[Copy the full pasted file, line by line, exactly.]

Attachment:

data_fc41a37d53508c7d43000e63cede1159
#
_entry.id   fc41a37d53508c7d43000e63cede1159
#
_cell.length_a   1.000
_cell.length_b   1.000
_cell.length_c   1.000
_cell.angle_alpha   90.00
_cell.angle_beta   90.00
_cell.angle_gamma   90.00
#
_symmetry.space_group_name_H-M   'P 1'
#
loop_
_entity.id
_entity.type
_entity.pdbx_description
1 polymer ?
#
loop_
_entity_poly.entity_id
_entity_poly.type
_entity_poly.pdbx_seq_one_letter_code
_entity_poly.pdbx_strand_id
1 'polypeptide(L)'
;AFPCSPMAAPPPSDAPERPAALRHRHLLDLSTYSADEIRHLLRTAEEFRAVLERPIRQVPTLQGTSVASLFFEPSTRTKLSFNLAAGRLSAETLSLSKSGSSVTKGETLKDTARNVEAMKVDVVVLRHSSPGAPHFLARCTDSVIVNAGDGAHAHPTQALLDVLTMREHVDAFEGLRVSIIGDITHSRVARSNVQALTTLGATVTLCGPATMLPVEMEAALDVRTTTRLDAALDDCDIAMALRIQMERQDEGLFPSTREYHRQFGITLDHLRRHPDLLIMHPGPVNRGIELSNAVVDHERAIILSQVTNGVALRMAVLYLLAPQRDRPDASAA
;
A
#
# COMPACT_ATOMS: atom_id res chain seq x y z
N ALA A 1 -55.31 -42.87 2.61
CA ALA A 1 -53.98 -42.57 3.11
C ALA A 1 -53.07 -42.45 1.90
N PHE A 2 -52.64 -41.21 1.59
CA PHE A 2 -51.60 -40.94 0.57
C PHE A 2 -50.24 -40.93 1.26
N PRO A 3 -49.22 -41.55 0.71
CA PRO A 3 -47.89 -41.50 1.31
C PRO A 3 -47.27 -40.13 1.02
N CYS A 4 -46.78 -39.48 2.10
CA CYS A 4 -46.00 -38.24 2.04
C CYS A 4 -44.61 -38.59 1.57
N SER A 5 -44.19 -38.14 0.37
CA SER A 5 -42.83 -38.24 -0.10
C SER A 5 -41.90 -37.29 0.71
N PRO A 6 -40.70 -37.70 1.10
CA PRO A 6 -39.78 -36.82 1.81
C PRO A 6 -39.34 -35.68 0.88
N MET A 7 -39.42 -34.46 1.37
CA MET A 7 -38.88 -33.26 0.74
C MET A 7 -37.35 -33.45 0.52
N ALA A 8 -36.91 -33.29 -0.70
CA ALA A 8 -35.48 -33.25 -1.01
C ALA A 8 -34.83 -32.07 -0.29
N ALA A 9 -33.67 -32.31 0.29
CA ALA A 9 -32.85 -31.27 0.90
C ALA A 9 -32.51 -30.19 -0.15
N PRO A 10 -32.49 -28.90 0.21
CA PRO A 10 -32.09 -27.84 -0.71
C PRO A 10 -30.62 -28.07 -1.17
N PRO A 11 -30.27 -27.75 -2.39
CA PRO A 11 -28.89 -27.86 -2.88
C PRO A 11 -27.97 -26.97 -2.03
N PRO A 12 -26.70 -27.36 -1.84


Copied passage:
data_fc41a37d53508c7d43000e63cede1159
#
_entry.id   fc41a37d53508c7d43000e63cede1159
#
_cell.length_a   1.000
_cell.length_b   1.000
_cell.length_c   1.000
_cell.angle_alpha   90.00
_cell.angle_beta   90.00
_cell.angle_gamma   90.00
#
_symmetry.space_group_name_H-M   'P 1'
#
loop_
_entity.id
_entity.type
_entity.pdbx_description
1 polymer ?
#
loop_
_entity_poly.entity_id
_entity_poly.type
_entity_poly.pdbx_seq_one_letter_code
_entity_poly.pdbx_strand_id
1 'polypeptide(L)'
;AFPCSPMAAPPPSDAPERPAALRHRHLLDLSTYSADEIRHLLRTAEEFRAVLERPIRQVPTLQGTSVASLFFEPSTRTKLSFNLAAGRLSAETLSLSKSGSSVTKGETLKDTARNVEAMKVDVVVLRHSSPGAPHFLARCTDSVIVNAGDGAHAHPTQALLDVLTMREHVDAFEGLRVSIIGDITHSRVARSNVQALTTLGATVTLCGPATMLPVEMEAALDVRTTTRLDAALDDCDIAMALRIQMERQDEGLFPSTREYHRQFGITLDHLRRHPDLLIMHPGPVNRGIELSNAVVDHERAIILSQVTNGVALRMAVLYLLAPQRDRPDASAA
;
A
#
# COMPACT_ATOMS: atom_id res chain seq x y z
N ALA A 1 -55.31 -42.87 2.61
CA ALA A 1 -53.98 -42.57 3.11
C ALA A 1 -53.07 -42.45 1.90
N PHE A 2 -52.64 -41.21 1.59
CA PHE A 2 -51.60 -40.94 0.57
C PHE A 2 -50.24 -40.93 1.26
N PRO A 3 -49.22 -41.55 0.71
CA PRO A 3 -47.89 -41.50 1.31
C PRO A 3 -47.27 -40.13 1.02
N CYS A 4 -46.78 -39.48 2.10
CA CYS A 4 -46.00 -38.24 2.04
C CYS A 4 -44.61 -38.59 1.57
N SER A 5 -44.19 -38.14 0.37
CA SER A 5 -42.83 -38.24 -0.10
C SER A 5 -41.90 -37.29 0.71
N PRO A 6 -40.70 -37.70 1.10
CA PRO A 6 -39.78 -36.82 1.81
C PRO A 6 -39.34 -35.68 0.88
N MET A 7 -39.42 -34.46 1.37
CA MET A 7 -38.88 -33.26 0.74
C MET A 7 -37.35 -33.45 0.52
N ALA A 8 -36.91 -33.29 -0.70
CA ALA A 8 -35.48 -33.25 -1.01
C ALA A 8 -34.83 -32.07 -0.29
N ALA A 9 -33.67 -32.31 0.29
CA ALA A 9 -32.85 -31.27 0.90
C ALA A 9 -32.51 -30.19 -0.15
N PRO A 10 -32.49 -28.90 0.21
CA PRO A 10 -32.09 -27.84 -0.71
C PRO A 10 -30.62 -28.07 -1.17
N PRO A 11 -30.27 -27.75 -2.39
CA PRO A 11 -28.89 -27.86 -2.88
C PRO A 11 -27.97 -26.97 -2.03
N PRO A 12 -26.70 -27.36 -1.84